In This Review

In the Court of Public Opinion
In the Court of Public Opinion
By Alger Hiss
Knopf, 1957, 424 pp.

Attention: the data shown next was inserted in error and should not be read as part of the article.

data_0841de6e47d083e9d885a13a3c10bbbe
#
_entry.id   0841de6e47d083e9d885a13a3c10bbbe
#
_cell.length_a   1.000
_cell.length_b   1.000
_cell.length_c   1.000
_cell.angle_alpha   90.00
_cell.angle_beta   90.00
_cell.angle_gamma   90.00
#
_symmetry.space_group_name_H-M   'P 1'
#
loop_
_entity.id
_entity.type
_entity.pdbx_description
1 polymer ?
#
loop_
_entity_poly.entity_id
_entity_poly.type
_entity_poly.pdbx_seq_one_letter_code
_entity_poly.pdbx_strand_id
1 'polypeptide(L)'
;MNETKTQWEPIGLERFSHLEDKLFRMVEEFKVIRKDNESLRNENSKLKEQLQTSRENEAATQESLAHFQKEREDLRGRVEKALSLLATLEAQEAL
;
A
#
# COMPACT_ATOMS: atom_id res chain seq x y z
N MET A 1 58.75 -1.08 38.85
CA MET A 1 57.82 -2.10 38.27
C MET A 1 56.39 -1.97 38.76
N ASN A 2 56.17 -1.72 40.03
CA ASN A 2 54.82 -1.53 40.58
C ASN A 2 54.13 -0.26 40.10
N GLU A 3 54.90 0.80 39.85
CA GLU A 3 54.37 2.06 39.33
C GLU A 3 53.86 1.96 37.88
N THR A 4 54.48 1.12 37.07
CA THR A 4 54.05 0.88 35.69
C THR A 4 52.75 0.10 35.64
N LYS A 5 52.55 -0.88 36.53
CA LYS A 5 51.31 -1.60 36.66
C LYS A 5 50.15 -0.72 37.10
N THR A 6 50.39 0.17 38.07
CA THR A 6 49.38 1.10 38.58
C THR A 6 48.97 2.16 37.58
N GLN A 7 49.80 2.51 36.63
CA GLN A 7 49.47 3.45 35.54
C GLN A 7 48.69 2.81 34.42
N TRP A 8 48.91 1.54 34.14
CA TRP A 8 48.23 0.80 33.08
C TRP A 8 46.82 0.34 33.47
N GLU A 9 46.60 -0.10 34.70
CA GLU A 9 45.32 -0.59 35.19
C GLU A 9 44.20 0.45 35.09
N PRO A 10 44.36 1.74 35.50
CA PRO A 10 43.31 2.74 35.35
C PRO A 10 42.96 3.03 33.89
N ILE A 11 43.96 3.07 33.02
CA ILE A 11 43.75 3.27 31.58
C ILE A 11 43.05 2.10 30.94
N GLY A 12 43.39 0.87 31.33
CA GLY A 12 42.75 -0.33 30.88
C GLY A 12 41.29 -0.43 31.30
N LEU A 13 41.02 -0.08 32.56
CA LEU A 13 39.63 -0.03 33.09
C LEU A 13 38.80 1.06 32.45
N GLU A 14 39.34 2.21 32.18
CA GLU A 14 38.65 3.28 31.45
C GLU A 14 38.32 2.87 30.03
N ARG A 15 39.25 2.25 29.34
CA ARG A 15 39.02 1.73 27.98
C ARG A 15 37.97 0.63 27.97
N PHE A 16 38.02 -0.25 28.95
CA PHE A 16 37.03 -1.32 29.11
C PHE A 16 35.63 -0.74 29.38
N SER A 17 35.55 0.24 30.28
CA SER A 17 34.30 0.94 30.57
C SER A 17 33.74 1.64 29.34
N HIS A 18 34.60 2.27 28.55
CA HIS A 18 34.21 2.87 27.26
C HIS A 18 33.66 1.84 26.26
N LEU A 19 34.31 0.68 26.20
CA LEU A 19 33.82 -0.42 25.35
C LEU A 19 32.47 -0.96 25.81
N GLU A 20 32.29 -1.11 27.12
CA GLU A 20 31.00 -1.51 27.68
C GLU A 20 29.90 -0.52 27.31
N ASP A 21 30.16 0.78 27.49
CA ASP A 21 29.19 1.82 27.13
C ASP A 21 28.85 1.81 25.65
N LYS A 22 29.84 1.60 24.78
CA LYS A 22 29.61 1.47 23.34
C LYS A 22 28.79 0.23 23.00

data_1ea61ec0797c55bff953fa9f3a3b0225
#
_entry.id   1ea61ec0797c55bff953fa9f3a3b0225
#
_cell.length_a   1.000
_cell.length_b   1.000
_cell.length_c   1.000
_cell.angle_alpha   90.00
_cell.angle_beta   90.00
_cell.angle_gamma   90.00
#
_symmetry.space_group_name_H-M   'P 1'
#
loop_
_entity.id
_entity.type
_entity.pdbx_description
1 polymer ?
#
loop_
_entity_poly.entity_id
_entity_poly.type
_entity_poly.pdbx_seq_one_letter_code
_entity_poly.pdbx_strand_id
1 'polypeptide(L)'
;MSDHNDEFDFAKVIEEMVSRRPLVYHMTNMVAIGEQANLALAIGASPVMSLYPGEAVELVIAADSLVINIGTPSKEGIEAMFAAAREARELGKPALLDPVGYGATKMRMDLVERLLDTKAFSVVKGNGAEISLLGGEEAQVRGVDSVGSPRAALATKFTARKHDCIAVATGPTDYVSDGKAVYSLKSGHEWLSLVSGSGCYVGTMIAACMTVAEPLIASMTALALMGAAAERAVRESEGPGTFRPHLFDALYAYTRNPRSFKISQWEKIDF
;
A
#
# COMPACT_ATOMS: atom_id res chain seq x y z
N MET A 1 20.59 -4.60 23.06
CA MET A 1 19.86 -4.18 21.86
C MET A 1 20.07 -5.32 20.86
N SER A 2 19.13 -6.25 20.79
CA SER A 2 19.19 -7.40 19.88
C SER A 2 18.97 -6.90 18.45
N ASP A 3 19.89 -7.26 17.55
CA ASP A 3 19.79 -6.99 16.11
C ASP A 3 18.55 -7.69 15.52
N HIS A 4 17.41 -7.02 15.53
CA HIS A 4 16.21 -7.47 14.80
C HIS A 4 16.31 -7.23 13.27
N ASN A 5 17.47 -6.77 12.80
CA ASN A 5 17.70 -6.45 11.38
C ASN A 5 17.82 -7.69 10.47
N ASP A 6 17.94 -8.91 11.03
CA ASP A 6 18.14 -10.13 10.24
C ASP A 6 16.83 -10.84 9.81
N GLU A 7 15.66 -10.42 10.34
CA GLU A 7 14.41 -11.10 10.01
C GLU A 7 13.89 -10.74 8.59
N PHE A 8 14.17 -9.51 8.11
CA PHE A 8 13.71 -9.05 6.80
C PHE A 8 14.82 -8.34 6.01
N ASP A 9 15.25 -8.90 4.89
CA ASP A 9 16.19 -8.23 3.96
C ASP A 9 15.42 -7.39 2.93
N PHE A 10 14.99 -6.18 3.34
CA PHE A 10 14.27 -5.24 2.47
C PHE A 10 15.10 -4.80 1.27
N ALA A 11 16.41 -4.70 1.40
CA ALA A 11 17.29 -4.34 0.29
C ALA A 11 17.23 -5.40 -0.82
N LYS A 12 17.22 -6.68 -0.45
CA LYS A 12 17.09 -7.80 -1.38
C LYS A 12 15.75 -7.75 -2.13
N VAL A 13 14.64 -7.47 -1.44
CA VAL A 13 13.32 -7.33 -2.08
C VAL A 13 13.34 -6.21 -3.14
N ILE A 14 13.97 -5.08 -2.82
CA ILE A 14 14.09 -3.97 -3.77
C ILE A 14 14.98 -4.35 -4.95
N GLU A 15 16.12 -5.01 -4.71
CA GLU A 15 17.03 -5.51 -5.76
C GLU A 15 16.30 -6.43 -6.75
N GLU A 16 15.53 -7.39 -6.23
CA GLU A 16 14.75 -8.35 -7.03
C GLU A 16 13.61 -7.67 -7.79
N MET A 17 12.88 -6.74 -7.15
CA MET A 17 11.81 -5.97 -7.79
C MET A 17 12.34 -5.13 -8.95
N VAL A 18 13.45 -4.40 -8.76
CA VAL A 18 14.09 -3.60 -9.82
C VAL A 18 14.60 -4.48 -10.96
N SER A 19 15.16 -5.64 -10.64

Although most of what Mr. Hiss has to say in support of his innocence will be familiar to those who followed the trials and later appeals, he does bring forth some new evidence, especially with respect to the famous typewriter. He does not, however, meet some of the most telling aspects of the prosecution's case, nor does he attempt to deal with some of the wider issues of the time, notably the problem of Communist espionage, which inevitably bear upon the weighing of evidence.